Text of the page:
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    Should you be opening mail addressed to someone else at your address? "Not known at this address" and back in a mailbox is the legal way to handle it... – DJohnM Dec 5 '20 at 1:27
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    Could be just marketers buying/using outdated mailing lists. I was getting mail for the previous owner of my house for 10-15 years after I bought it (and a decade after she died). I got life insurance offers for her husband, who died years before I bought the house, and credit card offers for her son and housemate... – jamesqf Dec 5 '20 at 4:38
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My guess is that your mailing address has been identified as easy to intercept. If I am a scammer (specially an identity fraudster) and I have enough details of Person A to enable me to open a credit card in their name, I can associate it with any of the following:

  • Person A’s address - if anything goes wrong and I don’t manage to intercept the card I have ordered in Person A’s name, Person A is immediately alerted to the problem.
  • My own real address - this gives the law a direct route to me, so no thank you
  • Another address (yours!), likely bought from a list of such addresses, that is near enough to where I am to make it possible for me to get to.

Obviously it is easier for me to intercept mail sent to a third party’s address if that third party has an open mail slot in a communal area, or some other arrangement that means someone else can access the mail. Evidently in your case they have not been successful in accessing the mail.

Depending on your arrangements for collecting your mail it might be worth securing things physically (for example using a lockbox with a letter slot) to make it harder for others to access, but honestly I wouldn’t actually worry too much.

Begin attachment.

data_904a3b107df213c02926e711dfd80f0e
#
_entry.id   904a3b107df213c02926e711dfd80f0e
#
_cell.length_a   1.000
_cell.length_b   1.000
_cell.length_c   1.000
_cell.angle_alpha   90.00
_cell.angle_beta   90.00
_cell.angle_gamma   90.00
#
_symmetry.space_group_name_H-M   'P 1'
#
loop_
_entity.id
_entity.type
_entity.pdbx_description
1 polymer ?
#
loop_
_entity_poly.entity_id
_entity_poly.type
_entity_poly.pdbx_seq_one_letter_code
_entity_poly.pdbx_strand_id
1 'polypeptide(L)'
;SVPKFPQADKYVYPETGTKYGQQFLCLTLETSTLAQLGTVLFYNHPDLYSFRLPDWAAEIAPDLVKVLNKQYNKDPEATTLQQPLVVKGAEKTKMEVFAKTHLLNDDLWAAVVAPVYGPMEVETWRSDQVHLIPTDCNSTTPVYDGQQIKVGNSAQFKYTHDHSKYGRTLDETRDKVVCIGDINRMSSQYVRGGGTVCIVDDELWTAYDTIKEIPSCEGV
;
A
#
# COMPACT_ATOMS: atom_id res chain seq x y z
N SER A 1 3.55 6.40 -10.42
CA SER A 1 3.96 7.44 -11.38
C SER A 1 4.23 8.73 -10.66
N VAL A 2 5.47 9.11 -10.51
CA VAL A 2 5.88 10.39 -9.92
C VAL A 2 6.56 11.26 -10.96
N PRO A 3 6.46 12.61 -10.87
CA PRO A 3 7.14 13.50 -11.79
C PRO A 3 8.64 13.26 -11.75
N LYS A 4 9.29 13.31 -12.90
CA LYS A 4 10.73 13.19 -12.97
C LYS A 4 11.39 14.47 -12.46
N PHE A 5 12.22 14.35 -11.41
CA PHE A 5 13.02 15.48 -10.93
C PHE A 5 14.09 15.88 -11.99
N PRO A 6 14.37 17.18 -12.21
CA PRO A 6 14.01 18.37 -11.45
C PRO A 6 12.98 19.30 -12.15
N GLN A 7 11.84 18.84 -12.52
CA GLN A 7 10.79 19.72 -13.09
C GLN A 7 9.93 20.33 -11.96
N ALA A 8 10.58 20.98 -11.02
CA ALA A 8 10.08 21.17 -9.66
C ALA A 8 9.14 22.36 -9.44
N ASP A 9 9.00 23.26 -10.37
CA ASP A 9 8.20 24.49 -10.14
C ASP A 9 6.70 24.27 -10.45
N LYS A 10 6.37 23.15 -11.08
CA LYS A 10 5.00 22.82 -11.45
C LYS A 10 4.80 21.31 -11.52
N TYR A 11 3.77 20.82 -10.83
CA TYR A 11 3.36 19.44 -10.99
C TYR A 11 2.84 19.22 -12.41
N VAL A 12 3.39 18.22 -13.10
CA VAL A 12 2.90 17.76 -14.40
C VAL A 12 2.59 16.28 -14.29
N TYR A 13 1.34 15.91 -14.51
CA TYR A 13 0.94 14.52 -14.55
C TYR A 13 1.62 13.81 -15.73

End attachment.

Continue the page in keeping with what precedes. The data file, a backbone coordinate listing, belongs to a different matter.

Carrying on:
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  • In the US, from what I gather, a lot of mail is delivered to external mailboxes, whereas in the UK virtually all mail is delivered through a letterbox in the front door, making interception much less likely. Do you know which system Canada uses? – TripeHound Dec 5 '20 at 14:45
  • @TripeHound en.wikipedia.org/wiki/Letter_box#Canada - looks like UK style in urban areas and US style in rural areas. – Vicky Dec 5 '20 at 15:38
  • My mailbox is locked, so I can't see how that would make it easier than other alternatives in the area where I live. – user3280964 Dec 6 '20 at 23:08
  • @user3280964 most locks only slow down a thief for a few seconds, or at most a minute or two. See YouTube lockpickinglawyer. – RedGrittyBrick Dec 7 '20 at 13:02
  • Yes, I completely understand, but why mine in particular? The answer's premise is that "your mailing address has been identified as easy to intercept" and I will accept that it is easy to intercept (I agree with lockpicking lawyer point), but so is the mailing address of my 100 neighbours. Criminals go for the lowest hanging fruit, if mine is same as others, then all that's left is chance, and I'm not buying that explanation. And if we broaden the scope a bit I'm 100% sure there are MANY much easier addresses to intercept in the city. They don't need my address, they need an address. – user3280964 Dec 7 '20 at 22:49